dilapidated

5

Remembering THE CROW (’94) by Susan Doll

As super hero films clean up at the multiplexes, I cringe at how such uninspired, colorless CGI-fests could do so well at the box office. But, don’t get me wrong. Despite this remark, and others I have made in the past, I don’t dislike the comic book genre. I dislike what it has become under the iron grips of Marvel and DC and their devotion to a single demographic.

I can single out favorites in the genre going all the way back to THE BAT (’26), a silent film directed by Roland West that was likely an influence on Batman creator Bill Kane. Speaking of Batman, I greatly admire Tim Burton’s interpretations of the brooding, cowled superhero in BATMAN (’89) and BATMAN RETURNS (’92). I also like Christopher Nolan’s reboot of the Batman character, though I prefer Burton’s. One of my all-time favorite comic book films, THE CROW (’94), is currently streaming on FilmStruck. What all these films share in common is an understanding of the artistic aesthetic of the original source material—a stripped-down, graphic quality that exploits angles, lighting and composition. These films are dependent on mise-en-scène, a traditional cinematic technique referring to the look and feel of a film controlled by the director, production designer and cinematographer. Further, the directors of these older comic book films knew and appreciated the visual language and symbolism of cinematic mise-en-scène, which is based in German Expressionism. On the other hand, the most recent examples are awash in computer-generated imagery (CGI), giving them a brassy, hollow look that makes many of them indistinguishable from each other.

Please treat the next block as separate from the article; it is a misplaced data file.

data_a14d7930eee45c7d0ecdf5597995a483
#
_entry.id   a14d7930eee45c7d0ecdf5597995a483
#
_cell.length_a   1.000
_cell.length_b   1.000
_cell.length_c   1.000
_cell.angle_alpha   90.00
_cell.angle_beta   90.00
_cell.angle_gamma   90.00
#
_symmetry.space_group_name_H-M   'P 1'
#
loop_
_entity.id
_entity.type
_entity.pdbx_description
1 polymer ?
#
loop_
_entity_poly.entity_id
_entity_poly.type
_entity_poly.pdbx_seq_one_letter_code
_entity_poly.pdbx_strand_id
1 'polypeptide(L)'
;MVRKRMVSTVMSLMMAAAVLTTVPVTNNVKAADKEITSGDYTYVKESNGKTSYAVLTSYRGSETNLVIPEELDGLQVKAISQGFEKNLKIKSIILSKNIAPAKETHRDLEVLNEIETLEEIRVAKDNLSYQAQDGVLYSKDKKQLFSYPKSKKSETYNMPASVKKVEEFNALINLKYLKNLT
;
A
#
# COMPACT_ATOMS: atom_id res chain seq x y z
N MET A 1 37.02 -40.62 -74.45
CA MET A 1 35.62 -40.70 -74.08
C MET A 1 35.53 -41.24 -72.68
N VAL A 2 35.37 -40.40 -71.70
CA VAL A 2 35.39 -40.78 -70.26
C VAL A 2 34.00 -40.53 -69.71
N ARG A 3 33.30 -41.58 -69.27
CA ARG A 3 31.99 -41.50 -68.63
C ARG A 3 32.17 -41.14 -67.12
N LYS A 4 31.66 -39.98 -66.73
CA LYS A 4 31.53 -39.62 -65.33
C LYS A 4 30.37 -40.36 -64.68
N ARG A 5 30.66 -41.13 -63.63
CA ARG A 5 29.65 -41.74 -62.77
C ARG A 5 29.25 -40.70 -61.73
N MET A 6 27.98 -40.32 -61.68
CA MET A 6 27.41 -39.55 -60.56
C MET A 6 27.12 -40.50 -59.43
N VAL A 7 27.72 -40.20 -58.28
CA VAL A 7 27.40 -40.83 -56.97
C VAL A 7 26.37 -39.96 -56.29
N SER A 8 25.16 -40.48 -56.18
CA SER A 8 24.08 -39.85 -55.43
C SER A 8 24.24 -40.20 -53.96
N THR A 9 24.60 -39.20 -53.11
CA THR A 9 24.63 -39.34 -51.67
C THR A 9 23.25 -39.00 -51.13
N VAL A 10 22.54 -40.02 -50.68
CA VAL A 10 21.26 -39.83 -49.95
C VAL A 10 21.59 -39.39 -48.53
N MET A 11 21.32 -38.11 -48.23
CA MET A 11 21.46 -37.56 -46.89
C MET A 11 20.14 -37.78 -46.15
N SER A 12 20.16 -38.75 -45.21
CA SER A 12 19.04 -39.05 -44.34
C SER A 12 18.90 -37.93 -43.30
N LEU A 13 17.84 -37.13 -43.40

THE CROW was based on James O’Barr’s graphic novel, a darkly romantic tale of violence, poetry and rock ‘n’ roll. Brandon Lee, son of martial arts legend Bruce Lee, stars as Eric Draven, lead singer in a rock band. Eric and his girlfriend, Shelly (Sofia Shinas), plan to marry on Halloween, but on the night before—called Devil’s Night in the Midwest—they are brutally murdered by a gang of thugs working for Top Dollar (Michael Wincott). A year later, a crow ferries Eric from the land of the dead to seek vengeance on the men who perpetrated the double homicide.